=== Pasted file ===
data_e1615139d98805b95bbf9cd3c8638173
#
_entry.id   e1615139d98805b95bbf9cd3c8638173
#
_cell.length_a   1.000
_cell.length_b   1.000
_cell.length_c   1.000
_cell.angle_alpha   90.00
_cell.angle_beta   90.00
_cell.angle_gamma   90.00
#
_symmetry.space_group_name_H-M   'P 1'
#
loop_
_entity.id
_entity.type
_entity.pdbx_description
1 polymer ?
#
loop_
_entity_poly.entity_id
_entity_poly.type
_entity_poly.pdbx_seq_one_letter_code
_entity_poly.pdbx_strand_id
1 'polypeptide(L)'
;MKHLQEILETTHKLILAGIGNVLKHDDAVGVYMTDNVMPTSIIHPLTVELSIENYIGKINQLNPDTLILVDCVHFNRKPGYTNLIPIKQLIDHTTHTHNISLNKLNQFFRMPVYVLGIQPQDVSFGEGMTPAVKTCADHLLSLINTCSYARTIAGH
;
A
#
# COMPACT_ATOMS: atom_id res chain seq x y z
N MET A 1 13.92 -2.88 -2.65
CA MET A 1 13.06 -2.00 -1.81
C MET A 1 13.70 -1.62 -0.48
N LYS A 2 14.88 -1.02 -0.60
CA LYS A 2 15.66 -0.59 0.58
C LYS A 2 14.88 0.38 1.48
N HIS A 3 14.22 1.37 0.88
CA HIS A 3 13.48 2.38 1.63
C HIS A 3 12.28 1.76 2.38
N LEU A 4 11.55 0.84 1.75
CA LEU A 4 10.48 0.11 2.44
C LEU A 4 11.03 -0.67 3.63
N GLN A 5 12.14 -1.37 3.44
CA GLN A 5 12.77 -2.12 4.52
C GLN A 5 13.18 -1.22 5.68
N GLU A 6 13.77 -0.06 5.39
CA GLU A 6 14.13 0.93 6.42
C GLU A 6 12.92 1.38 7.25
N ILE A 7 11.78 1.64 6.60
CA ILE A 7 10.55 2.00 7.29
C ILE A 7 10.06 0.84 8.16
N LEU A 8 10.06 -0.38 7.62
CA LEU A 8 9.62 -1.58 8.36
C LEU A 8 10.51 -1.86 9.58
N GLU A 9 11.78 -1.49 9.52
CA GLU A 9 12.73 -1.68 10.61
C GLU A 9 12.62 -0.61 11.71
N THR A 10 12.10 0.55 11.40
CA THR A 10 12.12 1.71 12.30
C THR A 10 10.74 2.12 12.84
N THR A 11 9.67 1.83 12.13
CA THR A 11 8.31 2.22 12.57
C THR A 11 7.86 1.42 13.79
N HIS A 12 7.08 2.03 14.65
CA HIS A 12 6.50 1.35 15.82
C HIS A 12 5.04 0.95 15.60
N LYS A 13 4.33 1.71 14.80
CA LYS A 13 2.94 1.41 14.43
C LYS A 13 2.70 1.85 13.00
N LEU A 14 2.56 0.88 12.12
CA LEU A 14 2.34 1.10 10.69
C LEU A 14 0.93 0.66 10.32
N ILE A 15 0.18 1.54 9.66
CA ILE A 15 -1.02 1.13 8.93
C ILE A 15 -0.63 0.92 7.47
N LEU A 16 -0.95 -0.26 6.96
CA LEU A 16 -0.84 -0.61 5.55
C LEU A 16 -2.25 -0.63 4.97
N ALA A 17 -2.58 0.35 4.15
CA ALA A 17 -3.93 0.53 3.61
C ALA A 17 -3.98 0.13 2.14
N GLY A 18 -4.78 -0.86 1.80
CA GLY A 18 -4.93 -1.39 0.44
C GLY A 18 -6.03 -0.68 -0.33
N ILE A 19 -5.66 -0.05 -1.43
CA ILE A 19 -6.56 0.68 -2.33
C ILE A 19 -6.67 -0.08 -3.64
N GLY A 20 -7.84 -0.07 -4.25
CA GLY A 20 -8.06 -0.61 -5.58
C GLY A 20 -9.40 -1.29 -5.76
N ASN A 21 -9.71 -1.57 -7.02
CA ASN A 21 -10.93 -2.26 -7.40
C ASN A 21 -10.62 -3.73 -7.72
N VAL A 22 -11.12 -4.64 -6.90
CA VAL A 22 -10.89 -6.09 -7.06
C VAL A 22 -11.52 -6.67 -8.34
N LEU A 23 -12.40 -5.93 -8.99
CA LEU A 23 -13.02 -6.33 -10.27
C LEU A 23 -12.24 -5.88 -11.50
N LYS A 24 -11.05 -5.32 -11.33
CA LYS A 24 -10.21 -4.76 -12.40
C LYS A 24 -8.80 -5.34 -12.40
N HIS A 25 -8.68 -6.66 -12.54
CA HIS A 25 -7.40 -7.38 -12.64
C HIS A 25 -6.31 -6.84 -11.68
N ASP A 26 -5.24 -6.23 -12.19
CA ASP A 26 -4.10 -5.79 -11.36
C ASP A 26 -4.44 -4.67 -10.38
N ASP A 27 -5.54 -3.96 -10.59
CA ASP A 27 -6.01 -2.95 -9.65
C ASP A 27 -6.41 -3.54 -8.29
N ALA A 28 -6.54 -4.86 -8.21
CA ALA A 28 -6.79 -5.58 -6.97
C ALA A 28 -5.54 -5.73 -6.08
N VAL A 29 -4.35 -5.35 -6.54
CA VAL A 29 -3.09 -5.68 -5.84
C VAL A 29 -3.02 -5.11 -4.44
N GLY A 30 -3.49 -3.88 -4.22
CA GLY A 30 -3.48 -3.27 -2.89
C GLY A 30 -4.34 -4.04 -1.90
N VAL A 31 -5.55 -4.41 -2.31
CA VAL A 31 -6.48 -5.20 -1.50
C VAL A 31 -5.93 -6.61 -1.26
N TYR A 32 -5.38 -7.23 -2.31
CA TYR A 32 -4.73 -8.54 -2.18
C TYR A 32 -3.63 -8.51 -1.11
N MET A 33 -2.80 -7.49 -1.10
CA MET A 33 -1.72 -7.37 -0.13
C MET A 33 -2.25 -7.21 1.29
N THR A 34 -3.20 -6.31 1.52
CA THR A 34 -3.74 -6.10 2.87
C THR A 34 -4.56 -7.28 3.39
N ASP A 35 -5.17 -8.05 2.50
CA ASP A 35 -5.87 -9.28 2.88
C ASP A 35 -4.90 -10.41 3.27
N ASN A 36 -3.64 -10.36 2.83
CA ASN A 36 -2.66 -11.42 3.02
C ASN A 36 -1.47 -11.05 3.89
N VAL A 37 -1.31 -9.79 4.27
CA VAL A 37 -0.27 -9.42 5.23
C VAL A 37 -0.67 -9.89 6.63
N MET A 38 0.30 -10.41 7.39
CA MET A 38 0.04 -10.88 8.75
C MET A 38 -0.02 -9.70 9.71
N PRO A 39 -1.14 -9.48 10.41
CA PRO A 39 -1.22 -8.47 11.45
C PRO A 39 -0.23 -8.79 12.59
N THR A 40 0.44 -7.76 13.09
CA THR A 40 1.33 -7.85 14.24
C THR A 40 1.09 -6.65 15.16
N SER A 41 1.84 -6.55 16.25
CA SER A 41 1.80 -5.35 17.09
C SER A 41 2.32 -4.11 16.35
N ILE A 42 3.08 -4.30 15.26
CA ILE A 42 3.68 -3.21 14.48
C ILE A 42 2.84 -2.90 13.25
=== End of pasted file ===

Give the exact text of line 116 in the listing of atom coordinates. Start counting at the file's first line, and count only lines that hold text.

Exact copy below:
CA VAL A 29 -3.09 -5.68 -5.84